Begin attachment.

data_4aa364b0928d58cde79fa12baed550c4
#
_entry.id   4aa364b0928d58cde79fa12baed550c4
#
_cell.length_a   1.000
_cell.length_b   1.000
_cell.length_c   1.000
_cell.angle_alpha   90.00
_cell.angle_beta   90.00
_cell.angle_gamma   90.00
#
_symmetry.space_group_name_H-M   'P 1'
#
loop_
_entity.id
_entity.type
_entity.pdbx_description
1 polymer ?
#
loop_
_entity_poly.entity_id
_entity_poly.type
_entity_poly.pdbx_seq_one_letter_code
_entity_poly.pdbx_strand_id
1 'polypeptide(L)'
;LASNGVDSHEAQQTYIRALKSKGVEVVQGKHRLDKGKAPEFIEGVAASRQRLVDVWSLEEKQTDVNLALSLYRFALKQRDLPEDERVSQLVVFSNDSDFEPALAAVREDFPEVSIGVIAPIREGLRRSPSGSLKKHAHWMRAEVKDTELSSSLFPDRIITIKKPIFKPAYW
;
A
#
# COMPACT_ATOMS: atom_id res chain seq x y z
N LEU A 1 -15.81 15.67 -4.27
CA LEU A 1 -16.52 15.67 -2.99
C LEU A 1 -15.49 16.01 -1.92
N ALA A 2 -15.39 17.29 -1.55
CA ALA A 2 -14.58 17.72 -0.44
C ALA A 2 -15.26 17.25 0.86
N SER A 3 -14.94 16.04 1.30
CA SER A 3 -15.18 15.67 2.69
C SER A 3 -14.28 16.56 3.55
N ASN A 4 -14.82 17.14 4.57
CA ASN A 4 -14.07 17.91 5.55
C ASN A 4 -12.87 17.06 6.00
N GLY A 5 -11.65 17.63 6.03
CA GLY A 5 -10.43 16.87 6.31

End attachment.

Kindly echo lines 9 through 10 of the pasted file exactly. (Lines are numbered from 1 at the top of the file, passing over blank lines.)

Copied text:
_cell.angle_beta   90.00
_cell.angle_gamma   90.00